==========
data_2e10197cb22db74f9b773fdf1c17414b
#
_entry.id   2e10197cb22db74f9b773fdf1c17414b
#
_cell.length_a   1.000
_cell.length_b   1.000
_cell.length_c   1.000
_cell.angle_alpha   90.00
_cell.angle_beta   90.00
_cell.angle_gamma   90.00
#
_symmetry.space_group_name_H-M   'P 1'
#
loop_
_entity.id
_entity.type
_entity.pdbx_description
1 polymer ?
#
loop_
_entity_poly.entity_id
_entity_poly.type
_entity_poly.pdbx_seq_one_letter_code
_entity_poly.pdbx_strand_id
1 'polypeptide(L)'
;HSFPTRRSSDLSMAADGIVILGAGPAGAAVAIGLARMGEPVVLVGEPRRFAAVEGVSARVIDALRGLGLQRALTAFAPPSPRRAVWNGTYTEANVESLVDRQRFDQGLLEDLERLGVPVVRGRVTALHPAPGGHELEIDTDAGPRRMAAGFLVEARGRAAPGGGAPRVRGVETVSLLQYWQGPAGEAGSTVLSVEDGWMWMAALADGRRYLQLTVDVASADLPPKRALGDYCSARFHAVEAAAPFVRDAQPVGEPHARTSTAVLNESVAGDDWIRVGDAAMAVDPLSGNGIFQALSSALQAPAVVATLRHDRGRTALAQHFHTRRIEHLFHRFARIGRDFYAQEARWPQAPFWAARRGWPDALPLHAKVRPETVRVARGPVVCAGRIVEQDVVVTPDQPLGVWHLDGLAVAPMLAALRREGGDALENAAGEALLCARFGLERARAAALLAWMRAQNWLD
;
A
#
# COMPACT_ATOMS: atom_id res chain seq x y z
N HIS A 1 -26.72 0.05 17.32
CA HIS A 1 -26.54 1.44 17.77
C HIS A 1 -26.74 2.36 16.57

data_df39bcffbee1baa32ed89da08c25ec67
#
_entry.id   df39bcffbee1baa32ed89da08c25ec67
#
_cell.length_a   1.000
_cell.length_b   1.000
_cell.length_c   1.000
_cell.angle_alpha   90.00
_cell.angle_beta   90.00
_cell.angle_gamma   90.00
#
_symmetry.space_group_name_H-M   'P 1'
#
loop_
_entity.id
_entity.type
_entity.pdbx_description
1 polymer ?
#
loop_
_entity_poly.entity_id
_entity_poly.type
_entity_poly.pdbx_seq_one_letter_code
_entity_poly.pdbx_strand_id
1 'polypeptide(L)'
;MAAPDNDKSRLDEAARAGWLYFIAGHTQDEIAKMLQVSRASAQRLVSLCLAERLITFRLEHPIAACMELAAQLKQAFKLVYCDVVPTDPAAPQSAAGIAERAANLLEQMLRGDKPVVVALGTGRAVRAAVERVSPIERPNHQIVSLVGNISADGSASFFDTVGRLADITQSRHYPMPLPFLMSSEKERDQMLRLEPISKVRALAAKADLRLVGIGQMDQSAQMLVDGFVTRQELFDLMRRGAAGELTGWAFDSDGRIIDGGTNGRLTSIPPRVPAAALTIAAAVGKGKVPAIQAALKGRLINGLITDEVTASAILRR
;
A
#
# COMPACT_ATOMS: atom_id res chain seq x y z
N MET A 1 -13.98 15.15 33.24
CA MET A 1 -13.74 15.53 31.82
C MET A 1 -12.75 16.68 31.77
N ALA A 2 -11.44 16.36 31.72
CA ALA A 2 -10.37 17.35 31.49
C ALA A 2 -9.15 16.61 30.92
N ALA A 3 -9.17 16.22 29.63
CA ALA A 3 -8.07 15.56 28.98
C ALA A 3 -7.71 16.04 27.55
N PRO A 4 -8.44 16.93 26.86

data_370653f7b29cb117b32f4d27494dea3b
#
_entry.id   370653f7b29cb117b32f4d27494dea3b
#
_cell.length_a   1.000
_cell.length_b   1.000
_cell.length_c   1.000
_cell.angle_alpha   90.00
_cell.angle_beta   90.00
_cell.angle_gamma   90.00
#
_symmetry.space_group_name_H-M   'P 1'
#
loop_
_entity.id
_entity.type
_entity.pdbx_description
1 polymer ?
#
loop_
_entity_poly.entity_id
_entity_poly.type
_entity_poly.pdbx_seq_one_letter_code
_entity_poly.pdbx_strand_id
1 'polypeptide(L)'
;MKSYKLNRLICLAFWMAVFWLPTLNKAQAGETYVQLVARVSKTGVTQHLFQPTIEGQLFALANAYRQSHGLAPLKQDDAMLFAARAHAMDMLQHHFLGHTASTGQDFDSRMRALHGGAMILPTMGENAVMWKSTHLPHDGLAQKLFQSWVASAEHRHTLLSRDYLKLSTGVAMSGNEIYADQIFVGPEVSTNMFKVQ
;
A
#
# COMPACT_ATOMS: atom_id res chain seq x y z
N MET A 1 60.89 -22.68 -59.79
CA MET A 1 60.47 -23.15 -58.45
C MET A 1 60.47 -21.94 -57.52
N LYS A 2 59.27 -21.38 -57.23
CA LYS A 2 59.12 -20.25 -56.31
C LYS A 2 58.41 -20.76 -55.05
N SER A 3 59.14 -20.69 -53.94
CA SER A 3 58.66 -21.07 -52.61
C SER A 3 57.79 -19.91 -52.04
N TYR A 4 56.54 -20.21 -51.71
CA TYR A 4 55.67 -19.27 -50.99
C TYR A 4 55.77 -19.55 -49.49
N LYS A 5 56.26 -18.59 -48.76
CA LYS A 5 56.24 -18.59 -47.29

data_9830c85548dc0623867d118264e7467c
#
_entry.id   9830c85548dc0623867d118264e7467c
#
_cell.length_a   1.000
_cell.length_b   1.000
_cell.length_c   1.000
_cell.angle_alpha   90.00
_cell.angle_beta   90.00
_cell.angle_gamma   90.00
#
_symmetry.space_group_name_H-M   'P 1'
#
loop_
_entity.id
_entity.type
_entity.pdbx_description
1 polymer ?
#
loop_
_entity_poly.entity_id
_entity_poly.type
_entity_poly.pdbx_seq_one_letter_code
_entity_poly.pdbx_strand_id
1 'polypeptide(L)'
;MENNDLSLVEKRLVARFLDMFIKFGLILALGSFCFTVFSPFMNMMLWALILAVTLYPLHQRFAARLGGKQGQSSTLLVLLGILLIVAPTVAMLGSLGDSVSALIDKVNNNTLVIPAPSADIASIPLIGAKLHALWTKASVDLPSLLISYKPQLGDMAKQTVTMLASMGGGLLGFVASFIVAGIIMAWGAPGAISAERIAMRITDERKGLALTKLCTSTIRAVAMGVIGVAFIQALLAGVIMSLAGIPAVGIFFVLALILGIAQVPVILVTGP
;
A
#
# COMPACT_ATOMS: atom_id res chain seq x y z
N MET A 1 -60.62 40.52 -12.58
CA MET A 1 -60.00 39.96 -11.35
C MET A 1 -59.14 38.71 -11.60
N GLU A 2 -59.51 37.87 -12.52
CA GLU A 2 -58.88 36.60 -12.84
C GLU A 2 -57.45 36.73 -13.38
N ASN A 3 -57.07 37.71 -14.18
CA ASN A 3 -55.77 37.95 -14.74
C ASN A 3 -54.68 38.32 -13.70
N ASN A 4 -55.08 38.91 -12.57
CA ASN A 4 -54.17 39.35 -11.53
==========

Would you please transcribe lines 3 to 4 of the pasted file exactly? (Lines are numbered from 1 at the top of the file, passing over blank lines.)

_entry.id   2e10197cb22db74f9b773fdf1c17414b
#